Santiago took that step Nov. 17 when he filed for a temporary extreme-risk protection order (ERPO), which allows a judge to order weapons taken away for up to 14 days if the judge finds evidence of a threat. The pistol was already the police department’s custody from the Nov. 9 incident, but the man had not been charged with a crime and would soon be eligible to retain the firearm.
Norrdin approved the temporary ERPO, which expired Tuesday, when a hearing was scheduled to determine if the order should remain in effect, which can be up to 364 days, under state law. The individual also cannot purchase or use a firearm while the order is in effect.
Basalt Town Attorney Jeffery Conklin said the man “stipulated to the 364-day order” signed by Judge Norrdin, rendering no need for the hearing set Tuesday.
Laffoon noted the holiday season is difficult on people with mental health challenges.
A study released in 2014 by the National Alliance on Mental Illness reported 64% of people with mental illness said the holidays worsen their condition. More recently, in 2021, a report commissioned by telehealth company Sesame Care concluded that three in five Americans feel the holidays negatively impact their mental health.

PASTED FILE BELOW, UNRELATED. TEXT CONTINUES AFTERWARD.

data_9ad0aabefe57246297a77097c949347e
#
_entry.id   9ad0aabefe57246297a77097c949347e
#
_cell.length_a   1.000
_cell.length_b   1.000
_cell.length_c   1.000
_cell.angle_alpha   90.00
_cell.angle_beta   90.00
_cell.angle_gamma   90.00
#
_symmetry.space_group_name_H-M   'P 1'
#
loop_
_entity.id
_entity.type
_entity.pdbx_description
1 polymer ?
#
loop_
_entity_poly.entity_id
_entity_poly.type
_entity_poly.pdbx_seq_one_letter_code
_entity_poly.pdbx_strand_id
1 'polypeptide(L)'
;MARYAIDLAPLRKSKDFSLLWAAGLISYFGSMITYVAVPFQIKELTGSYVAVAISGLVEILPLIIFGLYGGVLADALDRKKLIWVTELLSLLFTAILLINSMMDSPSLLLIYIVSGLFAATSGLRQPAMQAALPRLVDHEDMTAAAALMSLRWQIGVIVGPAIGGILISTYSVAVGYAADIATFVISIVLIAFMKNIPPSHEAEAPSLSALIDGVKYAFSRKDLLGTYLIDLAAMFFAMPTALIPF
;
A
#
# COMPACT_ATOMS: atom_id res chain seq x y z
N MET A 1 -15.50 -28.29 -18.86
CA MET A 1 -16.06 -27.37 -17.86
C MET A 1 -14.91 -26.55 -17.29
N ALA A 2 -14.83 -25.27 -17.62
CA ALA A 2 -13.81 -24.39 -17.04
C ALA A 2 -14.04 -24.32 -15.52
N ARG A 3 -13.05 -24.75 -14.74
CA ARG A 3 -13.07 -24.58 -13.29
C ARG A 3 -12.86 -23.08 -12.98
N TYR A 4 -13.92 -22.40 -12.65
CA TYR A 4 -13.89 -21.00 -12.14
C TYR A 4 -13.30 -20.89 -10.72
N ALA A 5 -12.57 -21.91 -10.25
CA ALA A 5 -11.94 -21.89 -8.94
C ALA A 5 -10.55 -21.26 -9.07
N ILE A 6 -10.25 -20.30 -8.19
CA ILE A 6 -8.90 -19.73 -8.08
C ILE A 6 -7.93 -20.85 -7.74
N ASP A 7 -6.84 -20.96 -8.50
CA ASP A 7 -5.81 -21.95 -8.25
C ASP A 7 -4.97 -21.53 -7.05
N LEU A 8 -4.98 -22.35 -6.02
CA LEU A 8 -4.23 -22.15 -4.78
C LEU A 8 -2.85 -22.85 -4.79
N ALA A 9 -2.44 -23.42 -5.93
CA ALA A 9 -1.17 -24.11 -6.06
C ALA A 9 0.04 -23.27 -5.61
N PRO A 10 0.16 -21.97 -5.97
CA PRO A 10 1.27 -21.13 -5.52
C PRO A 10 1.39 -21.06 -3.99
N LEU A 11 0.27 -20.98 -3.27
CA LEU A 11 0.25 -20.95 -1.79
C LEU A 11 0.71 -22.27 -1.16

“During the winter months and during the holiday season we need to be aware that there are neighbors and sections of our community that struggle with their mental health,” Laffoon’s email said. “The red flag laws are meant to protect our community and individuals from themselves that may or may not recognize the potential of harm they are capable of. In this particular case, my client made an outcry but did not threaten anyone else from his perspective. It is Important to note that families of people as well as a community involved in these red flag law proceedings are also experiencing the effects of a loved one suffering from severe depression whether there is a diagnosis or not. The red flag law is not in place to villainize an individual and weaponize a community against an individual’s suffering from mental health issues
Suicides, however, don’t occur most often during the holiday months, according to a September report from the National Vital Statistics System in conjunction with other agencies, including the Center for Disease Control and Prevention. December 2020 and 2021, in fact, had the second lowest number of recorded suicides for the entire year; April had the lowest number both years, according to the report.